A Workshop with Soso Limited
This past weekend, MICA’s graphic design MFA program had the privilege of participating in a workshop with the Boston-based interactive design studio, Sosolimited. Established in 2003 at MIT by Justin Manor, John Rothenberg, and Eric Gunther, Sosolimited is both an art and technology studio that uses programming, data, and technology to create interactive exhibitions and data visualizations that function as both pieces of information design and artistic expression.
The weekend kicked off Friday evening with a presentation from Eric Gunther and Jackie Littman (a MICA alum) who would be leading the workshop. After an introduction to their work and methodology, they presented what our class would be working on for the next two days. Their prompt to us was:
The State of the Union Addresses are a lens into a changing America and a changing world. The Addresses not only report on the condition of the nation but give insight into national priorities over the years—political, social, and otherwise.
Create a poster that visualizes the historical State of the Union transcripts as data. You will learn how to use simple tools to extract different stories from the same data set. You will focus on telling a story with the data and creating an editorialized view into the content.
George Washington delivered the first State of the Union in 1790 to a joint session in Congress. Every president has continued this tradition every year, at first in written form until 1913 when Woodrow Wilson started delivering them in person. As Soso wrote in their introduction, these speeches provide an interesting lens into the current events of the country each year.
Before arriving in Baltimore, Soso wrote a small program that allowed us to search the texts of every State of the Union to see how many times any word or phrase appeared over time. We were to use this tool as an entry into this massive data set and search for a story that emerges that we could create a visual around.
I spent most of Saturday morning combing through the speech transcripts and inputting words and phrases into Soso’s tool in search of stories or interesting narratives. My interests began with simple topics like how forward looking versus how backward look were the speeches (mentions of the future versus history), if I could uncover any clues into the history of division in the country (mentions of bipartisan, unity, etc.), or simply looking at trends in interest (economy, immigration, jobs, etc.) Out of curiosity I started typing in states I’ve lived in to see how often they were mentioned: Pennsylvania (45 times), Indiana (26 times), New York (144 times), California (152 times). Things started to get interesting here and I decided to focus my data visualization on the mentions of individual states in each address.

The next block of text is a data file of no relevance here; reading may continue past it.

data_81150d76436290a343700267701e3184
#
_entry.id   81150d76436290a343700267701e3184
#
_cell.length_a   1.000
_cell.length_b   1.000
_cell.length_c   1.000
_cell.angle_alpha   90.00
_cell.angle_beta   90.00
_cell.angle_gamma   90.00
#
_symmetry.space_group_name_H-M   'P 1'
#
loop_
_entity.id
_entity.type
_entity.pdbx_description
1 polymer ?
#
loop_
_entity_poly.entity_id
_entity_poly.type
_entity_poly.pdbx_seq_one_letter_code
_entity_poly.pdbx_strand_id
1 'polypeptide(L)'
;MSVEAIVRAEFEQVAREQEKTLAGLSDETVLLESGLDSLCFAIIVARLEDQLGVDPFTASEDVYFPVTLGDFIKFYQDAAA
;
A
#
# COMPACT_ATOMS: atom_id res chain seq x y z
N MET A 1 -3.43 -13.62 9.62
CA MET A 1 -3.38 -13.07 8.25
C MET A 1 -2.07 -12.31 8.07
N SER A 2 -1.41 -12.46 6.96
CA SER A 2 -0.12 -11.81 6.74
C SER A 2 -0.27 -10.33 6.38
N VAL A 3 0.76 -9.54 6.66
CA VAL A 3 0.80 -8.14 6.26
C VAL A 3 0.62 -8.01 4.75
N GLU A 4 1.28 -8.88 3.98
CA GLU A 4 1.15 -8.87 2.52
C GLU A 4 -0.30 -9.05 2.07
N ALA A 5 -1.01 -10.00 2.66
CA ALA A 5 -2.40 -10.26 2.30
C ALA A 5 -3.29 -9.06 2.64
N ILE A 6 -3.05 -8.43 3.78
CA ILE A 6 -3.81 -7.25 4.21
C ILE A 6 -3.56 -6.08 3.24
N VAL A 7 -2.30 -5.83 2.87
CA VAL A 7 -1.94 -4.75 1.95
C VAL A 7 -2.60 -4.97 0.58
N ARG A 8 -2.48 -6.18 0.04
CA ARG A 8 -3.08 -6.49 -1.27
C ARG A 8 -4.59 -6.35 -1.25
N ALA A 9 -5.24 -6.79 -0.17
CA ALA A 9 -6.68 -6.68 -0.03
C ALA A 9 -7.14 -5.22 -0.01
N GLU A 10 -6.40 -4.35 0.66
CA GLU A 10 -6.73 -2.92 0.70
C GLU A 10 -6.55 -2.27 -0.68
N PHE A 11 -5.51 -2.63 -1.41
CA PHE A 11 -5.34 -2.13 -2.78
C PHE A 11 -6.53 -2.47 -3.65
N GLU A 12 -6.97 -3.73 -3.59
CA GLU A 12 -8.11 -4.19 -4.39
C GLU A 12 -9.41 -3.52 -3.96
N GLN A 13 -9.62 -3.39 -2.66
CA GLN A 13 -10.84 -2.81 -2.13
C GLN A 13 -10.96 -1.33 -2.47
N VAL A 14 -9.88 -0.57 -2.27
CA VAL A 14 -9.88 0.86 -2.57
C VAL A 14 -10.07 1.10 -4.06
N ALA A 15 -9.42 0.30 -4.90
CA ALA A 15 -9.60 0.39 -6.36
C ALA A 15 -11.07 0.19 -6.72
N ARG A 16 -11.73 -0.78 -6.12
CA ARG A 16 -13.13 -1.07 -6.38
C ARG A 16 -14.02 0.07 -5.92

Once settling on that topic, I used Soso’s tool to pull the data of every state. I had fifty CSV files for how often each state was mentioned in each year’s report which I used to plot on separate graphs. With my interest piqued, I then dropped this data into another file to extrapolate more information such what year mentioned the most states, what president talked about individual states the most (or which one the least) what was the first state ever mentioned in a State of the Union. I also did some extra research to find correlations between events at the time that may have led to spikes in mentions or frequent references in individual speeches. With all this data, it was time to organize it all into a poster.
The design critic Mr. Keedy coined the term infauxmation graphics, which are graphics that appear to show data through visualizations or use the traditional tools of an information designer (charts, numbers, tables) but in reality obstruct the story and are purely visual. I didn’t want my poster to fall in this category. I wanted it to be accurate, clear, and quickly convey the story I was telling. Time moves horizontally across the poster with each state moving down the vertical axis. Zoom in and you can see individual states with annotations for peaks, valleys, and tertiary information such as when states joined the union or last mention. Zoom out and you can see trends in the data: presidents don’t mentions states as often, some states are mentioned in more addresses, etc. Across the bottom of the poster, I pulled out some relevant statistics I found fascinating: James Polk mentioned individual states the most, 1848 was the year the most states were mentioned, George Washington mentioned North Carolina in the second sentence of his first State of the Union.
On Monday morning, we presented our final posters to the rest of the class and it was amazing to see how many different ways of looking at the same data set there were. Each poster was different, both in visuals and in the data that was pulled. Data Visualization has long been an interest of mine, and it was a great weekend to spend time looking at new datasets and flexing those skills in a different way. I think the class agrees with me: it was a successful weekend.